But there is one advantage above all advantages that the family possesses: the long-term temporal framework within which it operates. The playmate, the buddy, the girlfriends, the colleagues, the guys — all see us as a given thing with an established set of attributes, and this is just as true when we meet them at six as at 60: We are what they see us as. But for our families we can never be reduced to being something fixed and permanent. To them we are not six feet tall; to them we turned out to be six feet tall, and who knows how much more we might grow in our mothers’ eyes — even if we are in our 50s and shrinking.

To a mother and father, a child is a project and the child’s personality a trajectory. This is not a consciously held value or principle, taught by a book: It is the natural cognitive mode of the parent who, in looking upon a child, sees its past, present, and future all at once, in a vision that is genuinely sub species aeternatis and not entirely unlike God’s vision of the universe, even if it is a bit more partial. Others teach us how to be; our family teaches us how to become.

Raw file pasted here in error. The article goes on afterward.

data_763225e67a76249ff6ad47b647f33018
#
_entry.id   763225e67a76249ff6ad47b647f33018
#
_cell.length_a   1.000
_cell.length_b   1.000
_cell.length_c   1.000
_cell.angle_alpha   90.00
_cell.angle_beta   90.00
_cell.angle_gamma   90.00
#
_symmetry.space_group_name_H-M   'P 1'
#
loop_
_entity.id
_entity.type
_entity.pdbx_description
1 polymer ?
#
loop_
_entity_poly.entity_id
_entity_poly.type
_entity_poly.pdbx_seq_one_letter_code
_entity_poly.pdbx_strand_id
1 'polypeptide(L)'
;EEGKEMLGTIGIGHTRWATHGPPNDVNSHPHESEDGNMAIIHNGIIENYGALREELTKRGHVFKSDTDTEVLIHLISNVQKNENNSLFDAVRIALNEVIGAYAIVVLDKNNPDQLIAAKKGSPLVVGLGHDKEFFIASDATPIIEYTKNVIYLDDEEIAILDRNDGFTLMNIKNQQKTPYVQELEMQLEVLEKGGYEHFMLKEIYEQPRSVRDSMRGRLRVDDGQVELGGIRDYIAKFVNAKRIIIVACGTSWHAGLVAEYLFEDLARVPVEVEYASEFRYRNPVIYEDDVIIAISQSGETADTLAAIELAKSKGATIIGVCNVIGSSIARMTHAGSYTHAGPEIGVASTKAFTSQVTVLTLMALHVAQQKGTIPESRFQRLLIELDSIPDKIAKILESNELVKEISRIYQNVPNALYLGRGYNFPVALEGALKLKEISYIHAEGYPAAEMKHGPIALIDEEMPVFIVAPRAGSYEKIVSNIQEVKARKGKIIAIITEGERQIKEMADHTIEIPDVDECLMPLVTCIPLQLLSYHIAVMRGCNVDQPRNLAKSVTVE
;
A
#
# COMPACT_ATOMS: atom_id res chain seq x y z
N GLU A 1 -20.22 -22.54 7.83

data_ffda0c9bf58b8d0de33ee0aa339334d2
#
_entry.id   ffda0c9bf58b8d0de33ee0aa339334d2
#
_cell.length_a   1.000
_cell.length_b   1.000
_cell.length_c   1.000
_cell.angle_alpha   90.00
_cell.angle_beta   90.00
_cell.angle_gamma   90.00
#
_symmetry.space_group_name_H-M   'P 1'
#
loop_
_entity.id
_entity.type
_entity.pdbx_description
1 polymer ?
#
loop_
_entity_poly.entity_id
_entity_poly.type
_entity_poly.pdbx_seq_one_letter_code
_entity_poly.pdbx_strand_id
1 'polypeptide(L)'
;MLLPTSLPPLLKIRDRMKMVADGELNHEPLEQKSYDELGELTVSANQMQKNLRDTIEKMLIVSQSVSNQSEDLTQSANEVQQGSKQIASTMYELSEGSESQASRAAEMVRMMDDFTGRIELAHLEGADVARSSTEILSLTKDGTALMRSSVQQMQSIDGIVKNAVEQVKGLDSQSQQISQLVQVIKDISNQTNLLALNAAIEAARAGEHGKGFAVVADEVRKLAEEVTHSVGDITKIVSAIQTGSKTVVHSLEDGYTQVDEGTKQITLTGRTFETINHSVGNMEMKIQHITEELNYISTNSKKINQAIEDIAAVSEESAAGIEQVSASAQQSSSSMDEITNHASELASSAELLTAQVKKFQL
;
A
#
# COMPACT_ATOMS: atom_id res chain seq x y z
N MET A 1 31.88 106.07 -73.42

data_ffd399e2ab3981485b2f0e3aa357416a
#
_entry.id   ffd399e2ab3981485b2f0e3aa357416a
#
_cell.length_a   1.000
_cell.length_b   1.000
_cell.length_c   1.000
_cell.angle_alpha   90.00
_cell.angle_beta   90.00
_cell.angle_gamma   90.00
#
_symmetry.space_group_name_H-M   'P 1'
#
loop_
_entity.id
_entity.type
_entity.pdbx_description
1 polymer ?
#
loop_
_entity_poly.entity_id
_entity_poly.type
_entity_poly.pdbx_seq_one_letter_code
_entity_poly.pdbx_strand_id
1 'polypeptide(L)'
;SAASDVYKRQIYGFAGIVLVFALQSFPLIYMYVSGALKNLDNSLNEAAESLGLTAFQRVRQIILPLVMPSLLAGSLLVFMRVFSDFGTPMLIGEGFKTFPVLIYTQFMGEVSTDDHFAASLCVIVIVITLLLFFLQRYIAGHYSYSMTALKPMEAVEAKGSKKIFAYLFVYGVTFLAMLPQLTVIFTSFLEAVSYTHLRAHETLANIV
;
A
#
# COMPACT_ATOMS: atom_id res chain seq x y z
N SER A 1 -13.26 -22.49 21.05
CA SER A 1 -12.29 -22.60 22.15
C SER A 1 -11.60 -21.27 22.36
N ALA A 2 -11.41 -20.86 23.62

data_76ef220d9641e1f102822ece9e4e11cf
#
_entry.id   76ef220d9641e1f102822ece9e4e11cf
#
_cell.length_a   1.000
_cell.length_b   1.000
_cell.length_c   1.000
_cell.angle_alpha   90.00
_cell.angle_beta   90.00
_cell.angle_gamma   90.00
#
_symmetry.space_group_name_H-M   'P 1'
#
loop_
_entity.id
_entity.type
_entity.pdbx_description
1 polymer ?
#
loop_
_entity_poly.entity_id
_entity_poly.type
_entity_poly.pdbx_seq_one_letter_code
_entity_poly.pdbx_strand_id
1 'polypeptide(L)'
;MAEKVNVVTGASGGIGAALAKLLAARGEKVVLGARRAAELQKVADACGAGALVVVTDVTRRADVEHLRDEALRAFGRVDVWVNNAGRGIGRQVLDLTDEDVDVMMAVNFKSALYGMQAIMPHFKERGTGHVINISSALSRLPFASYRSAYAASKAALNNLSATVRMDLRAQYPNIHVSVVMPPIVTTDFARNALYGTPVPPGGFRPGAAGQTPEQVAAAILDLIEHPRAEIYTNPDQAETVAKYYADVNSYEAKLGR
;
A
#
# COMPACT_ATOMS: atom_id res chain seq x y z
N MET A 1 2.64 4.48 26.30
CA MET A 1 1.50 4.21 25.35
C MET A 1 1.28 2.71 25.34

I was struck by the power of his description, since it uses the same images and even words my husband and I often do in discussing our daughters. The balance between becoming a member of the community and an individual is difficult for all of us. We worry about it in our children. And we worry about how much we expect one child to be like another, to follow a pattern we understand but that may not be best for that child. If that can harm, so can absence of models. Harris notes

our insistence on creating self-esteem in an eight-year-old boy comes with a high price tag — by refusing to encourage the boy’s dissatisfaction with himself as he is, we are inadvertently taking from him the primary human motivation to change oneself for the better. By pumping him full of self-esteem, we rob him of the will to set himself transformative projects and goals. Totally at peace with what he is, he ceases to have any reason to become something more — and certainly no reason at all to become what he could be.